Sorry-- no way I'd ever do that.
Tabernash2 is offline  
Old May 8th, 2013, 10:39 AM
Join Date: Aug 2005
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I am guessing one reason that you are looking at this route is to save money. If I am correct, then I think that you would be happier to do a month max with a rental car and tent on our West Coast and at some of our key National Parks.

I am thinking that by shopping at Target or Walmart, you could probably get a tent, gas stove, sleeping pads and sleeping bags for about $300ish. Then add a few pans and kitchen utensils from Goodwill (our secondhand stores) for $25-50 TOTAL.

When done touring your highlights out West, donate your tent and supplies back to Goodwill and turn in the car. Then fly to an Eastern Seaboard city, go with your cheapest rates (DC, New York, Boston, Philly). To save money while touring there, you stay in a cheaper hotel and rely on mass transit--no car at all. Most cities have a suburb nearby that you can stay in outside of the central core. You'll have to check out each state's board. For example, many people visiting DC stay over the river in Virginia, and some of these that I saw offered a kitchenette.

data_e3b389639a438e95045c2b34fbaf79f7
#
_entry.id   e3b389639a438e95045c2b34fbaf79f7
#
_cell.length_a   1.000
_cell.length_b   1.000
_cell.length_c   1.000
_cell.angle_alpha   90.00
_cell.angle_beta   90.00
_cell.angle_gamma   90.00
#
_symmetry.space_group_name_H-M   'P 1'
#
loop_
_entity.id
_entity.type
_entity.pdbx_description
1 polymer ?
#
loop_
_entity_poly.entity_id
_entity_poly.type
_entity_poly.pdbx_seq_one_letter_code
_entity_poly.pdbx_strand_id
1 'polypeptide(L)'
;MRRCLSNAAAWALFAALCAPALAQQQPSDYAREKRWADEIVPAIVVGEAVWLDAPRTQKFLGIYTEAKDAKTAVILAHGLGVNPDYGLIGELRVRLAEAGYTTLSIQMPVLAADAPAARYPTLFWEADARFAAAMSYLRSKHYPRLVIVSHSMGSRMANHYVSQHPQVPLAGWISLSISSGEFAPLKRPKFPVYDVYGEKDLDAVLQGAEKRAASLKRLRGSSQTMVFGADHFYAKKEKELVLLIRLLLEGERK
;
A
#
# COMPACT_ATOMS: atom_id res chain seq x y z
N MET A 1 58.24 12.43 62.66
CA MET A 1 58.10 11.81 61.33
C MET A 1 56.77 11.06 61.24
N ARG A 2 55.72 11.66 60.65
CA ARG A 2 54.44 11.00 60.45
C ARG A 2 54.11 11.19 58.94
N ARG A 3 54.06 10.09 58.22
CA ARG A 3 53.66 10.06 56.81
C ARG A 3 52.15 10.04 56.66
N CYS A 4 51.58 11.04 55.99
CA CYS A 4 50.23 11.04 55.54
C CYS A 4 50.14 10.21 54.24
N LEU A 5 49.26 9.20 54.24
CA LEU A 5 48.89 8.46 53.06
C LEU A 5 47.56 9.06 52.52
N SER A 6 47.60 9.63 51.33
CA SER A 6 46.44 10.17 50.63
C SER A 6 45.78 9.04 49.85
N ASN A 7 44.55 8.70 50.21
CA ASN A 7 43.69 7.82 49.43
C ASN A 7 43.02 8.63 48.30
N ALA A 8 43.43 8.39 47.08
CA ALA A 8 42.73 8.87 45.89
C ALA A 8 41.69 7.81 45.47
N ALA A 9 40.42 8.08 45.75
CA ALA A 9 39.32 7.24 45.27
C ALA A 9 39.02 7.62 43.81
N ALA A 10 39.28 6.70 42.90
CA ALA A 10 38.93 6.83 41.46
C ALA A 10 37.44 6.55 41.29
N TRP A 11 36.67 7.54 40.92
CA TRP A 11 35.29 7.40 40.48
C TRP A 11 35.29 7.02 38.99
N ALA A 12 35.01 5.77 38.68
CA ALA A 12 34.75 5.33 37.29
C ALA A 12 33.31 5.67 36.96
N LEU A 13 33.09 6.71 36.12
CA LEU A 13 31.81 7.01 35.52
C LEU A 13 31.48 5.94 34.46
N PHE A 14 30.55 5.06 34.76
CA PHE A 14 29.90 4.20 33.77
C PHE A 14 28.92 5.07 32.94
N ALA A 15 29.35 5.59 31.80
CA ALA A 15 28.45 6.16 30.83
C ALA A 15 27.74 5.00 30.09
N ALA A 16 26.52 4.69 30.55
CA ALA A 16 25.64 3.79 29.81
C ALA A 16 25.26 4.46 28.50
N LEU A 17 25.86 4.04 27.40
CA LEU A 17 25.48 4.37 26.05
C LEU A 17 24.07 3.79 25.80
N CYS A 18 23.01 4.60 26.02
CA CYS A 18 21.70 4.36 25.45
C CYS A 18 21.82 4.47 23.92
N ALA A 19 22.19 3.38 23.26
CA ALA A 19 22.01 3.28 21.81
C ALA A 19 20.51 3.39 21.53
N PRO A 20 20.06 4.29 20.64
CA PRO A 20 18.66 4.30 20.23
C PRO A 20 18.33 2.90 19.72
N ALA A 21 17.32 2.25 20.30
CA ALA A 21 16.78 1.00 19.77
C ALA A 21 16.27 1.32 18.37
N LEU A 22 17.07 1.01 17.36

You may not be able to stay six months, but 180 days is still pretty good.

Some Reasons for my suggestion: You will pay far less in gasoline to drive a rental car all over the West than a motorhome and you will make better time driving through some of our vast expanses and on hilly, or mountainous roads. Also, at most parks, you will pay lower fees for a tent spot than a full-hook-up so that is another savings. You will spend days driving through states that really don't have the glam factor of a quick visit, getting from Yellowstone or Utah or the Grand Canyon all the way to New York or Boston or DC. And once arriving in the East your motorhome is a huge liaibility. Hard to drive and nowhere to park it near the cities you want to see.

5alive is offline  
Old May 8th, 2013, 10:41 AM
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By the way my list of camping gear was not all-inclusive. In my list I was mentally adding things like a tarp for under the tent, a couple of camp chairs etc... If you want one, I can put it together for you.
5alive is offline  
Old May 8th, 2013, 11:54 AM
Join Date: May 2013
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Wish you all the best for the trip. There is so much to see and do. You should have a great time.